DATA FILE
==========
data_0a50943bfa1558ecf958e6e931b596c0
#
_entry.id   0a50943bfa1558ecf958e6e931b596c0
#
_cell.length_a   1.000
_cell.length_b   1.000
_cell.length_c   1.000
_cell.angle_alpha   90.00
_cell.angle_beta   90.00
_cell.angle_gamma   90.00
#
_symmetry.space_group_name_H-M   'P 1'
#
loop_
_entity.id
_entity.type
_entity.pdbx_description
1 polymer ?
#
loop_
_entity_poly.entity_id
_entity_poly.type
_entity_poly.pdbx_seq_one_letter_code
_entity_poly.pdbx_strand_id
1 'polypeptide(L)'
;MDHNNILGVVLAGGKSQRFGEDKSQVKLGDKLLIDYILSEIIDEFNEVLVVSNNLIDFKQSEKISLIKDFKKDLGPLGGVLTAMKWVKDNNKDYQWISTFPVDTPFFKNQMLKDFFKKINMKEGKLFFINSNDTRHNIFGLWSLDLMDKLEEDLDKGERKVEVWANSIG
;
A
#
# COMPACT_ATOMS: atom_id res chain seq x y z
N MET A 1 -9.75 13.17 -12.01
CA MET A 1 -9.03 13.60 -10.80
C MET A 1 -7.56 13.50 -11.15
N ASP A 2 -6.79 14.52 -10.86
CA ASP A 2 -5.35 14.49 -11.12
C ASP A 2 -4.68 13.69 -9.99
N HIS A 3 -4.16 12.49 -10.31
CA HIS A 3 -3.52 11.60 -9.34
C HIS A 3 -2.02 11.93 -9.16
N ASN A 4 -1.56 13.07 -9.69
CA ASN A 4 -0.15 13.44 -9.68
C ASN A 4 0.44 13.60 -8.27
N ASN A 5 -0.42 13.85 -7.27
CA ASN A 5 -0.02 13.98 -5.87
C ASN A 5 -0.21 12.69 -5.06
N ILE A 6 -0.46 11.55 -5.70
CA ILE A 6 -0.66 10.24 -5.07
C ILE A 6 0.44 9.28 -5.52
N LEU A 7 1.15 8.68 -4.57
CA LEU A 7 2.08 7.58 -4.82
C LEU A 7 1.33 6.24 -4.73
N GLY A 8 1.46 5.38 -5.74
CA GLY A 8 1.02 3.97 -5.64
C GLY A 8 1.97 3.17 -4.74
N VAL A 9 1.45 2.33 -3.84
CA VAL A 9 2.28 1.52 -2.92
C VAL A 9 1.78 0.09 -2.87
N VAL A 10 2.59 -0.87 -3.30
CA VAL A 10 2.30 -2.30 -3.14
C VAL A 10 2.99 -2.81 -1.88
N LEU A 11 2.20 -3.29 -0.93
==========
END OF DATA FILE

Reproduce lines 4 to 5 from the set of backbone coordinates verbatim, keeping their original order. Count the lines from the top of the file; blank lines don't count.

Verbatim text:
#
_cell.length_a   1.000